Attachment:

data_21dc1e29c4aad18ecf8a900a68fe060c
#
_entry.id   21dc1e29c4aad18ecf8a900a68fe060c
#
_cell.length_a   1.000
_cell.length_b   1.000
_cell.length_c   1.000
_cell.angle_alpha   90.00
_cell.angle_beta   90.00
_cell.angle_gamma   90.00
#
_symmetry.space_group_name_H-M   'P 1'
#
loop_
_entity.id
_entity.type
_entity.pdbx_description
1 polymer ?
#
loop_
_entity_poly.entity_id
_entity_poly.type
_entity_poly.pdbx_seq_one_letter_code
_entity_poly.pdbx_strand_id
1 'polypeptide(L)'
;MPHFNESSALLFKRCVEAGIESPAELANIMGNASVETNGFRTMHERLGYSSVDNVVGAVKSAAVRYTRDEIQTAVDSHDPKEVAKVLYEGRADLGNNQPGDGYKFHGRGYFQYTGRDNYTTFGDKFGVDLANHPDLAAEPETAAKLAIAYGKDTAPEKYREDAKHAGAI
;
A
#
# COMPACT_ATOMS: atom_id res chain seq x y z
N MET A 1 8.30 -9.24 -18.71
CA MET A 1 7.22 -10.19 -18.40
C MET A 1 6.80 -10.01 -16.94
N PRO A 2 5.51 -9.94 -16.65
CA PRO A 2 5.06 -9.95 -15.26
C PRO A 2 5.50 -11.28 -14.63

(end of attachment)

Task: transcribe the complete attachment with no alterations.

data_21dc1e29c4aad18ecf8a900a68fe060c
#
_entry.id   21dc1e29c4aad18ecf8a900a68fe060c
#
_cell.length_a   1.000
_cell.length_b   1.000
_cell.length_c   1.000
_cell.angle_alpha   90.00
_cell.angle_beta   90.00
_cell.angle_gamma   90.00
#
_symmetry.space_group_name_H-M   'P 1'
#
loop_
_entity.id
_entity.type
_entity.pdbx_description
1 polymer ?
#
loop_
_entity_poly.entity_id
_entity_poly.type
_entity_poly.pdbx_seq_one_letter_code
_entity_poly.pdbx_strand_id
1 'polypeptide(L)'
;MPHFNESSALLFKRCVEAGIESPAELANIMGNASVETNGFRTMHERLGYSSVDNVVGAVKSAAVRYTRDEIQTAVDSHDPKEVAKVLYEGRADLGNNQPGDGYKFHGRGYFQYTGRDNYTTFGDKFGVDLANHPDLAAEPETAAKLAIAYGKDTAPEKYREDAKHAGAI
;
A
#
# COMPACT_ATOMS: atom_id res chain seq x y z
N MET A 1 8.30 -9.24 -18.71
CA MET A 1 7.22 -10.19 -18.40
C MET A 1 6.80 -10.01 -16.94
N PRO A 2 5.51 -9.94 -16.65
CA PRO A 2 5.06 -9.95 -15.26
C PRO A 2 5.50 -11.28 -14.63